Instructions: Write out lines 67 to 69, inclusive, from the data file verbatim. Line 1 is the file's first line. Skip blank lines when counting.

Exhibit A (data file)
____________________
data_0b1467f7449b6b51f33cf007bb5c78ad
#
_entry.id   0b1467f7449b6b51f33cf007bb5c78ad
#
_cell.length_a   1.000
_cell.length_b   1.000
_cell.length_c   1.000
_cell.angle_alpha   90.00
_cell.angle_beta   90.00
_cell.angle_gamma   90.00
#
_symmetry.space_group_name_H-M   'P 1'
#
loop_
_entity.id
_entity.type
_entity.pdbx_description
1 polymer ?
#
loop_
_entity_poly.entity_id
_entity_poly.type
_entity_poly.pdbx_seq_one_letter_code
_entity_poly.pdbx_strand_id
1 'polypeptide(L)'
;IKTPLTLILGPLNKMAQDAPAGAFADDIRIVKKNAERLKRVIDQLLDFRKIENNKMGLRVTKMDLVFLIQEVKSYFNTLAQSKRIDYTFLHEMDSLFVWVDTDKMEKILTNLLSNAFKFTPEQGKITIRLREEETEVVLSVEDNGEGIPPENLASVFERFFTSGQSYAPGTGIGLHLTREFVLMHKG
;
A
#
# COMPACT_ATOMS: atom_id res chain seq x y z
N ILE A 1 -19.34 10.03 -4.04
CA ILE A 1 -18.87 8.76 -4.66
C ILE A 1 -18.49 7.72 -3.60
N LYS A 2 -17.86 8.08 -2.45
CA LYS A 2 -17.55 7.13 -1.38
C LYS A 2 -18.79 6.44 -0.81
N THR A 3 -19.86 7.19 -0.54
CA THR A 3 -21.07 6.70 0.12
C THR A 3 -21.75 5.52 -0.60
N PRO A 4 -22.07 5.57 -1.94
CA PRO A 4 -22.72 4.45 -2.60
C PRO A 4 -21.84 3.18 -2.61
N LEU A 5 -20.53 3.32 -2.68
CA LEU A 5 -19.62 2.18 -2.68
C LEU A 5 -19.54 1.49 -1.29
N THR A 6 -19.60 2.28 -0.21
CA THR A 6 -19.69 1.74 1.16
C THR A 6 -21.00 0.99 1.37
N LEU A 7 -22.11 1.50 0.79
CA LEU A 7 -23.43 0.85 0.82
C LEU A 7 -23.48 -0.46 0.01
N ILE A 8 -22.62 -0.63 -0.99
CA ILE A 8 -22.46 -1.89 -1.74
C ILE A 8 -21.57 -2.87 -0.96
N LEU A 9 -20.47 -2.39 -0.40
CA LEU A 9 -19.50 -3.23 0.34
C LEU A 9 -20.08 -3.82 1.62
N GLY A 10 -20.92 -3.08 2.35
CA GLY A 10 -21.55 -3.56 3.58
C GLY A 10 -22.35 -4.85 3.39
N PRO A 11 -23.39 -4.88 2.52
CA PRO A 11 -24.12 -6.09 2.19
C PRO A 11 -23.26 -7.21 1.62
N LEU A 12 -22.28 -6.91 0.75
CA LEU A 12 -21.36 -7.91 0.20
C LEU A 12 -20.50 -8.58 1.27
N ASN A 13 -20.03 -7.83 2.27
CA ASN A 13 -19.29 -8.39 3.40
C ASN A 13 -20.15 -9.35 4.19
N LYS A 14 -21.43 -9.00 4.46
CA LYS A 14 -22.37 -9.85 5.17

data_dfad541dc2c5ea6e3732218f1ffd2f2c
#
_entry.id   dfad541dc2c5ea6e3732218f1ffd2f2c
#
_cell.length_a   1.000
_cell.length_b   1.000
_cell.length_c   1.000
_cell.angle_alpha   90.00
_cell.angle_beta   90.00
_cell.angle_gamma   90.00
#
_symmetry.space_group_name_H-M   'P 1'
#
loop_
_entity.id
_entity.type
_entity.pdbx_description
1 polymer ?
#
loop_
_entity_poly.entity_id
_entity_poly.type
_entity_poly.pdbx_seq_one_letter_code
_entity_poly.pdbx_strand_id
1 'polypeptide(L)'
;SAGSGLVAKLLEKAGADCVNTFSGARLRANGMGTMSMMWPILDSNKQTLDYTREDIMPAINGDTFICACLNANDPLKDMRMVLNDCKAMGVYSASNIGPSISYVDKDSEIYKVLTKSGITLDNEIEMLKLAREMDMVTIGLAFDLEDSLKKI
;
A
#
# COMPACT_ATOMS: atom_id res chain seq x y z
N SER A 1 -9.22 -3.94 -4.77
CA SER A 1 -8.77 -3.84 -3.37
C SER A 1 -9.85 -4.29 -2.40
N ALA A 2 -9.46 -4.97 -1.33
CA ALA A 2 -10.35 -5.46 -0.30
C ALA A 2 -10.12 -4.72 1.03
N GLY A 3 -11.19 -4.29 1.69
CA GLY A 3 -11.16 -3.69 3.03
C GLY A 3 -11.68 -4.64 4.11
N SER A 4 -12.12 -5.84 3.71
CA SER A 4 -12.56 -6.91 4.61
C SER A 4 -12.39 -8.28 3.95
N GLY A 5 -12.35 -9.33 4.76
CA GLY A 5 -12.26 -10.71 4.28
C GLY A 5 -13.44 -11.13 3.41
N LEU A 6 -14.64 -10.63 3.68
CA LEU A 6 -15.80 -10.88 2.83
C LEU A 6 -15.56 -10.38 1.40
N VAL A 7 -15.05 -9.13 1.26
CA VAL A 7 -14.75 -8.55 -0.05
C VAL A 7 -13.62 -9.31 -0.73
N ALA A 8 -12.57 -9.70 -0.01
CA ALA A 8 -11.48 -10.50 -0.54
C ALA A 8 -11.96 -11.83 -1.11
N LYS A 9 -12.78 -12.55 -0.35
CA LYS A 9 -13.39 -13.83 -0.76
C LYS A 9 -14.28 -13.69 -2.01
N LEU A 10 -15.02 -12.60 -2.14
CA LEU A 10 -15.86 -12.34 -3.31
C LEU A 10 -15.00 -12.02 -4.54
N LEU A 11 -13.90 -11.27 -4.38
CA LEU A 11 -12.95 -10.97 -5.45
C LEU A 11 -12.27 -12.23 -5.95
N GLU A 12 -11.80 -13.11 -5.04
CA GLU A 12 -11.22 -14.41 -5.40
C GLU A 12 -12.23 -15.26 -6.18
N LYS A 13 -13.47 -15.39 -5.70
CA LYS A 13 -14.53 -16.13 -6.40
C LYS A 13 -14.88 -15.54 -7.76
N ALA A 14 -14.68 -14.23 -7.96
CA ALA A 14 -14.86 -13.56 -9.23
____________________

N ASN A 13 -20.03 -7.83 2.27
CA ASN A 13 -19.29 -8.39 3.40
C ASN A 13 -20.15 -9.35 4.19